Waldorf Education at Blue Oak
Educating the Whole Child: Head, Heart & Hands
At the heart of the Blue Oak approach is the recognition that lessons must be presented to children in a way which fills them with wonder, enthusiasm, and meaningful understanding. How a subject is taught is equally important as to what is taught, hence the use of movement, art, and music in the curriculum. Waldorf education is a practical education engaging the child’s will, their imagination, sense of aesthetics and intellect. What engages the child needs to have meaning to the child and the ability to be applied. Thus its’ motive is to develop capacities that allow the child to build a joyful desire to learn and grow.
Here are a few key features of the education methods in a Blue Oak classroom:
"Waldorf education is not a pedagogical system but an art - the art of awakening what is actually there within the human being." - Rudolf Steiner
Waldorf schools offer a developmentally appropriate, experiential, and academically rigorous approach to education. They integrate the arts in all academic disciplines for children from preschool through twelfth grade to enhance and enrich learning. Waldorf education aims to inspire life-long learning in all students and to enable them to fully develop their unique capacities.
“The need for imagination, a sense of truth and a feeling of responsibility – these are the tree forces which are the very nerve of education.” – Rudolf Steiner.
Founded in the early 20th century, Waldorf education is based on the insights, teachings and principles of education outlined by the world renowned artist, and scientist, Rudolf Steiner. The principles of Waldorf education evolve from an understanding of human development that address the needs of the growing child.
Music, dance and theater, writing, literature, legends and myths are not simply subjects to be read about and tested. They are experienced. Through these experiences, Waldorf students cultivate their intellectual, emotional, physical and spiritual capacities to be individuals certain of their paths and to be of service to the world. . .
Teachers in Waldorf schools are dedicated to generating an inner enthusiasm for learning within every child. This eliminates the need for competitive testing, academic placement, and rewards to motivate learning and allows motivation to arise from within. It helps engender the capacity for joyful life-long learning.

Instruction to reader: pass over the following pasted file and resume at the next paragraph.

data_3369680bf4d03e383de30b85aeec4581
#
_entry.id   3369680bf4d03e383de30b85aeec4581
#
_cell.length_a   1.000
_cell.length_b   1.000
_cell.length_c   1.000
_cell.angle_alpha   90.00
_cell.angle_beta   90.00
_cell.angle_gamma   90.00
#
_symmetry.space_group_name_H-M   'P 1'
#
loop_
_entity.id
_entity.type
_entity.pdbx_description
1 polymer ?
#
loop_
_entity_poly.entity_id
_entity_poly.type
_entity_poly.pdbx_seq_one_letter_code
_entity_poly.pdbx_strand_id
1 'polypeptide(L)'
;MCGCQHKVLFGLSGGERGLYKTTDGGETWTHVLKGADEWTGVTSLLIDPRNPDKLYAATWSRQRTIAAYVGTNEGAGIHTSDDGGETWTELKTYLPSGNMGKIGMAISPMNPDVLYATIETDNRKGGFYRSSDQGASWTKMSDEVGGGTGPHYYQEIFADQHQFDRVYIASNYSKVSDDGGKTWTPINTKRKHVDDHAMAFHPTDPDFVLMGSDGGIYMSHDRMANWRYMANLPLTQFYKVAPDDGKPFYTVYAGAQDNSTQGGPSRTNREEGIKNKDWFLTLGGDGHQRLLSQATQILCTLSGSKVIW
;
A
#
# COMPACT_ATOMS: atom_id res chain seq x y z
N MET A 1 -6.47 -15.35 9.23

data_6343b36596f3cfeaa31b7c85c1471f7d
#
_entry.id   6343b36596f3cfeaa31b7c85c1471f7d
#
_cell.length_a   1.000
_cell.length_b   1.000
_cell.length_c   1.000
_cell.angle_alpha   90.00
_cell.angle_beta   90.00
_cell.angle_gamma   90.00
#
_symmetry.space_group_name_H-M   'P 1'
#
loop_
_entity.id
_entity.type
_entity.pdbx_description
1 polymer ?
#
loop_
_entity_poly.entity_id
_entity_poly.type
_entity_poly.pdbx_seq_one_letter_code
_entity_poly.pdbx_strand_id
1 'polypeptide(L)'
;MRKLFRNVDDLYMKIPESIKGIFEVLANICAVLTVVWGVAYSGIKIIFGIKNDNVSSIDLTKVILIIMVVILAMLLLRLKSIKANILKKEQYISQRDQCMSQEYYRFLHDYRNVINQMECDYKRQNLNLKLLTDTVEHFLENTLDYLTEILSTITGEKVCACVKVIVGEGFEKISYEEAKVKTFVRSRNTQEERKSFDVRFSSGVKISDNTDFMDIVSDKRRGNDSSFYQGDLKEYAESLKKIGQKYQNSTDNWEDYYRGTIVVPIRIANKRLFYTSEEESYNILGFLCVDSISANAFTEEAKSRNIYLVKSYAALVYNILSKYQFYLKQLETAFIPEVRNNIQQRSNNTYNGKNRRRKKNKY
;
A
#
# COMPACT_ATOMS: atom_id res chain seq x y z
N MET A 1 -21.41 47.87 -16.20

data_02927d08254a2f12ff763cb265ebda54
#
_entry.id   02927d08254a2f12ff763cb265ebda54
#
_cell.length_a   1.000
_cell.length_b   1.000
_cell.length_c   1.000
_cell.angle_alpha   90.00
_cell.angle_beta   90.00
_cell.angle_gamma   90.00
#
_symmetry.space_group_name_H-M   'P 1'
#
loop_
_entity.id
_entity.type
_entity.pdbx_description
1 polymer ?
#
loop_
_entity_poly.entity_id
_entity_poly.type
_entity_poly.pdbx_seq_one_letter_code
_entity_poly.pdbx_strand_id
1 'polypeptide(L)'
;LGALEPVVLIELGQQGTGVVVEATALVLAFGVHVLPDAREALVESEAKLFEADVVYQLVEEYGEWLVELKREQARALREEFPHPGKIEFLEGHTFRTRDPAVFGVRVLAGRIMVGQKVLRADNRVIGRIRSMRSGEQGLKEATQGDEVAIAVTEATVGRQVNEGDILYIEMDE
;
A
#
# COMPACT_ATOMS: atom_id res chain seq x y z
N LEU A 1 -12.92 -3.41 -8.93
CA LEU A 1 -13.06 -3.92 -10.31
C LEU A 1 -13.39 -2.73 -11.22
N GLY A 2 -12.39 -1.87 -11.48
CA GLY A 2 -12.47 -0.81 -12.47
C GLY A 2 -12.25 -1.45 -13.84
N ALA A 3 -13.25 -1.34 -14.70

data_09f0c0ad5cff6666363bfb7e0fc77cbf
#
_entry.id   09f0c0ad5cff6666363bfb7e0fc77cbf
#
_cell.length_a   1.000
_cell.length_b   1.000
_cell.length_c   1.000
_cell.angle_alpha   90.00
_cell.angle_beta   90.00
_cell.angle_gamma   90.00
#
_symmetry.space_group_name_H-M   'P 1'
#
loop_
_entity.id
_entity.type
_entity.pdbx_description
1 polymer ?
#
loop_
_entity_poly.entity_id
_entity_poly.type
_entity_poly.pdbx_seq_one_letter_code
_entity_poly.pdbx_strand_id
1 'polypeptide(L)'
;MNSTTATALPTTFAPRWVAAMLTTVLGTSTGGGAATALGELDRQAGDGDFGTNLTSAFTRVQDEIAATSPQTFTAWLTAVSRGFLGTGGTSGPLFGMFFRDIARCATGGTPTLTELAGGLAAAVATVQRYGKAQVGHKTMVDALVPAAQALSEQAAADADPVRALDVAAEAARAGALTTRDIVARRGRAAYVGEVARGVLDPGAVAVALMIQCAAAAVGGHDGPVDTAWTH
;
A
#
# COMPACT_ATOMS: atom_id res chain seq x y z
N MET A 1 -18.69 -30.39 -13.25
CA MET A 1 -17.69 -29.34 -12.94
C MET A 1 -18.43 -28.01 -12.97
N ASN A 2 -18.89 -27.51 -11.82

Waldorf education is independent and inclusive. It upholds the principles of freedom in education and engages independent administration locally, continentally and internationally. It is regionally appropriate education with hundreds of schools worldwide today. Waldorf education is truly Inspired Learning.
Excerpts above from AWSNA
After its founding in Stuttgart-Uhlandshöhe in September 1919, the first Waldorf school grew rapidly. The children of workers at the Waldorf-Astoria Cigarette Company came in response to the initiative of founders Emil and Berta Molt, and many other children soon flocked to the school, children whose parents were looking for more humane values and new educational methods after the ravages of World War I. . .
By the start of World War II, 34 Waldorf schools had been founded – in Germany, Switzerland, Holland, England, Norway, Sweden, Hungary, Austria, and in the USA. . . The schools expressed diversity and celebrated common roots. . . The rise of Nazi power and the outbreak of World War II resulted in the closure of most schools in Germany, Austria, and Hungary, and to some schools in Holland and Norway. In contrast, the number of such schools grew in Switzerland, England, and the USA during the war.
From 1945 to 1989 the Waldorf education movement consolidated and became a broadly disseminated, well-preserved educational model. . . The Waldorf movement continued to grow despite sometimes precarious economic conditions. In 1985, there were already 306 schools in 23 different countries.
The global spread of Steiner/Waldorf education, even into the furthest corners of the earth, has continued until today. Interest in Waldorf teaching approaches is evident in about half of all the world’s nations (about 100 countries), independent of language, religious affiliation, or political situation. There are Waldorf kindergartens and schools, and teacher training facilities, on all continents. Parents across the globe are making an extraordinary commitment to support growth and strive towards a future in which humanity is attainable and healthy development and social participation is truly possible. The Waldorf education movement, with about 1,100 schools and over 2,000 kindergartens around the globe, has become the largest free school movement in the world.